The monstrous growth of American Comic-Cons

13 JUNE 2014

Happy Friday the 13th. Are you claustrophobic? Then you may experience mild panic upon reading this article talking about the relentless growth of Comic-Cons across the country, which seems to be accelerating at an uncontrollable rate. This proves that it's not only SDCC experiencing rising demand; we just got there first. Consider these numbers.

  • Denver Comic-Con launched in 2012 and saw a 120% increase to 61K attendees by 2013
  • Emerald City went from 20K attendees in 2010 to 70K in 2014
  • Phoenix jumped from 55K last year to 78K this year
It's never going to stop. Everyone wants to go to Comic-Con. They don't even know what it is or what happens there, but they know they want to go. There just aren't venues large enough to meet all of the demand in all of the cities. Something has to give - and while ReedPop's expanded direction for NYCC might be an answer, it isn't one that will satisfy everyone.The follow-up article discusses ways to create a smoother Con experience (mostly in NY) but the basic problem of supply and demand will continue to grow.

The article also noted something we attendees don't often consider; what the growth means for vendors. If you spend $$$ and major PR capital at the Con, only to be buried by 8000 other announcements and vendors - is it worth it? Possibly other companies will follow Image's example and create their own expo, saving their major announcements for that while still having an SDCC presence.

I kind of want to pontificate on why there's such an insatiable need for Cons. It's not just nerdism going mainstream. It's not just the media stories that show all of the fun and none of the tedium. I feel like this is a statement on the hunger people feel for community and connection, especially those who don't do major music festivals, religious retreats or huge sports events. At the Batman panel I attended last weekend, some participants got up at the microphone and actually wept as they explained the role a television show played in their lives - and while the Con may not stir all attendees at that emotional depth, it does seem to fill a unique and powerful need.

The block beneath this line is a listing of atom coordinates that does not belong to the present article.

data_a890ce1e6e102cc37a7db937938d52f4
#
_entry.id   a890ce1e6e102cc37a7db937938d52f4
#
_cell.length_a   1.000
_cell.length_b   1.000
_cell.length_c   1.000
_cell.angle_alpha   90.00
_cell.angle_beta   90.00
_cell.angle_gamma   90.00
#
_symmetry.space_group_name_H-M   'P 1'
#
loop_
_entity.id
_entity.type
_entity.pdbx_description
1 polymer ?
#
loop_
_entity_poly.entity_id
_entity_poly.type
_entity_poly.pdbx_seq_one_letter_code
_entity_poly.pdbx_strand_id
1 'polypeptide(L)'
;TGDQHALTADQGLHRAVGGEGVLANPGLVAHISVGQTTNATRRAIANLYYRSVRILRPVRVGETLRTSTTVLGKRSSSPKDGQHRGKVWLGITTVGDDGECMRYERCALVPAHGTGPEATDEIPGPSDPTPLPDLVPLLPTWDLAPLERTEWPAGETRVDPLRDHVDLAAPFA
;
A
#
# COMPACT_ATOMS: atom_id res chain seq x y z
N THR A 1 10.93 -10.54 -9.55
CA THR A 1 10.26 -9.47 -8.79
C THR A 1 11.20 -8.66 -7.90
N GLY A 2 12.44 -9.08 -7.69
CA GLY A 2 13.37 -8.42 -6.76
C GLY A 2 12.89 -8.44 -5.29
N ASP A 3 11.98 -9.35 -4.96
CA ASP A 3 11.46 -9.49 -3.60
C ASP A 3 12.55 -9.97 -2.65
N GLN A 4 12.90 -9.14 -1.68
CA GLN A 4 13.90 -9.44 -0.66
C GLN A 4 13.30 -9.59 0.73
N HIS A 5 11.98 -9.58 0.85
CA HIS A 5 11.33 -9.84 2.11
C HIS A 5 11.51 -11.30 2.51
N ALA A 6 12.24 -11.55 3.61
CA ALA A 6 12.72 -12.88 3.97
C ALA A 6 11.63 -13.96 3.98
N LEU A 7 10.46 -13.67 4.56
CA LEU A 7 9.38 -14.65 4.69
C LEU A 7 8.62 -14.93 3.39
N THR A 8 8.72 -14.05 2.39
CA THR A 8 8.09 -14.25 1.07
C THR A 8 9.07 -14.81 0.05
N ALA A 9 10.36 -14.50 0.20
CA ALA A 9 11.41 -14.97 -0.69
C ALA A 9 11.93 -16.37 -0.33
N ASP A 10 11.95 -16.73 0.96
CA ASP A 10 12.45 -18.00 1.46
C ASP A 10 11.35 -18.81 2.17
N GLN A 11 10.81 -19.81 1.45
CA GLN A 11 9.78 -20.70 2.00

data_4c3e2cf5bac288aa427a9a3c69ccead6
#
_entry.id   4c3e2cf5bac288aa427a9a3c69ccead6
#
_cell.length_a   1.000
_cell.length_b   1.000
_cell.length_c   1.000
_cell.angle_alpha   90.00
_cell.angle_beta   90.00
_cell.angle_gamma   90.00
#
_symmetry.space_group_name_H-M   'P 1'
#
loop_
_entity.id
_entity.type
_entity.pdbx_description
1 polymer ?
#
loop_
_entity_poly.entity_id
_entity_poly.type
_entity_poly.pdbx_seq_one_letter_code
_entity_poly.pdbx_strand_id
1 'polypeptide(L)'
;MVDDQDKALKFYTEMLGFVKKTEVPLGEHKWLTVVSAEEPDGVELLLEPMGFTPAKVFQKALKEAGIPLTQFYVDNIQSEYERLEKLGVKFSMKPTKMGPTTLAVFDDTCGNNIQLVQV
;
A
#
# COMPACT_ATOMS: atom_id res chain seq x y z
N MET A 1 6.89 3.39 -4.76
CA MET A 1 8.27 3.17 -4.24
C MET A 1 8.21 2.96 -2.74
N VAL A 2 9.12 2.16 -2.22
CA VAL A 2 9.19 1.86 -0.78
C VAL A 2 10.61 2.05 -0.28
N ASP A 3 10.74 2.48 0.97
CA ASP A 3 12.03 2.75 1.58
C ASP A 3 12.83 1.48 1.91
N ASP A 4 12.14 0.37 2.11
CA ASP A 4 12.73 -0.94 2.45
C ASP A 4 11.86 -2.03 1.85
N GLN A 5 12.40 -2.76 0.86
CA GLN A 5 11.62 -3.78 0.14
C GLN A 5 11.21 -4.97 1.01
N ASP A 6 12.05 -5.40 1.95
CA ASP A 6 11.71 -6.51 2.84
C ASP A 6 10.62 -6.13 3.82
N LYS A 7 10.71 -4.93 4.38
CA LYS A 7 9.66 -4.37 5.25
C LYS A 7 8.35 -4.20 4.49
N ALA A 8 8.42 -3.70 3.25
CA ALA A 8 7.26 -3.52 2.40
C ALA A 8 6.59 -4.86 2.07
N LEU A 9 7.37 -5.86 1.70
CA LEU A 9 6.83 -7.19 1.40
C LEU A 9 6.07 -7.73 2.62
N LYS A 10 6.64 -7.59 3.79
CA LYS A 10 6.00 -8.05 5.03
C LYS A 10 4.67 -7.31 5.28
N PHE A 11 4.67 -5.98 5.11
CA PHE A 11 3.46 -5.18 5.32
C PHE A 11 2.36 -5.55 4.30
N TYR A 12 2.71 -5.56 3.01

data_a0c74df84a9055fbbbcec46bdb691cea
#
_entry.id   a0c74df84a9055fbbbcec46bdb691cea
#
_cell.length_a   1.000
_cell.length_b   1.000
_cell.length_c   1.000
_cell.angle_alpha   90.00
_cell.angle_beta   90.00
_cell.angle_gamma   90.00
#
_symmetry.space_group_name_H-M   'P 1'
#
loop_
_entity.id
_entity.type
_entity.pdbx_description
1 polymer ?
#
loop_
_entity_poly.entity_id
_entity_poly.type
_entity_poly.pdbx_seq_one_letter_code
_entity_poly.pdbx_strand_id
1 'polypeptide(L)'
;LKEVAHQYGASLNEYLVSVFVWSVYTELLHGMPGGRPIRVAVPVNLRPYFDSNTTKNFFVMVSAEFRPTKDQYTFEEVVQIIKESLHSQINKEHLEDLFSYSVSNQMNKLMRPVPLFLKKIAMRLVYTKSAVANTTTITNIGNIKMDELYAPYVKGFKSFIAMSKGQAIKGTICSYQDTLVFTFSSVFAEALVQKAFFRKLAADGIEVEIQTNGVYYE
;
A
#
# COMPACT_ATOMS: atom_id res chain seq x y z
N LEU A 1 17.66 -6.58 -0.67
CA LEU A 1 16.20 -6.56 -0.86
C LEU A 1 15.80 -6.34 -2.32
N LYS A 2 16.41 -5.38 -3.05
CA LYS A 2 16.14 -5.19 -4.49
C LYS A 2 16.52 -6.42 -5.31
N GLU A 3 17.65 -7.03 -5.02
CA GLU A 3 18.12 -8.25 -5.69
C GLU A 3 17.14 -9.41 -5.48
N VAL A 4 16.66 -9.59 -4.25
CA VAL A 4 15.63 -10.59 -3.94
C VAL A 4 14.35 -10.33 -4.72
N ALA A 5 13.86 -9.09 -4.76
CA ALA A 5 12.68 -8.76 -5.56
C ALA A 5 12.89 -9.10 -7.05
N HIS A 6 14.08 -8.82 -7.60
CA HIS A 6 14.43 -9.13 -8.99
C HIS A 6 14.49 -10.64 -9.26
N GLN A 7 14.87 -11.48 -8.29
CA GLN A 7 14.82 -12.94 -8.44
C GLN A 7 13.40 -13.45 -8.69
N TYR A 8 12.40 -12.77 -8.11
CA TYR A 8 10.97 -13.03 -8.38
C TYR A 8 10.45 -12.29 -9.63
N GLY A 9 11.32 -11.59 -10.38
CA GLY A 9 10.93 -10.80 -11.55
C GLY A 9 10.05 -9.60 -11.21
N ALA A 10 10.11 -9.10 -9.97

No doubt by 2025 we'll have Space Colony Comic-Con, and we'll all be complaining about how the organizers need to terraform Mars faster, and how the passenger flight sale failed to connect to some people's payment circuits. Or maybe the Con experience as we know it now will implode into something currently inconceivable. At least we seem to be on our way to learning from San Diego's lessons and creating better solutions.


  1. I totally agree with Brian's suggestion in the follow-up article about a cosplay red carpet. As a regular guy, the sketchy perverts who assault women at Cons is so wrong. It would give well-deserved attention to the cosplayers for the time and effort they put into their outfits; keep the bad guys away from the female cosplayers; and give the rest of us normal folks a chance to appreciate all of the glorious badassness of cosplay at Comic Con without wasting people's time in the hallways. How do we get Comic Con to consider this?

    1. I thought that was a good idea too. I think cosplayers would love it and it would help people actually see them all in a designated area, instead of just seeing whoever they wander past by chance.

      CCI in the past hasn't seemed that open to suggestions or modifications (unlike other Cons that actually survey attendees and ask what they can do better.) But I think they're trying to change that - they had a panel last year inviting feedback - so this might be worth putting in the proverbial suggestion box. If you can find it. :)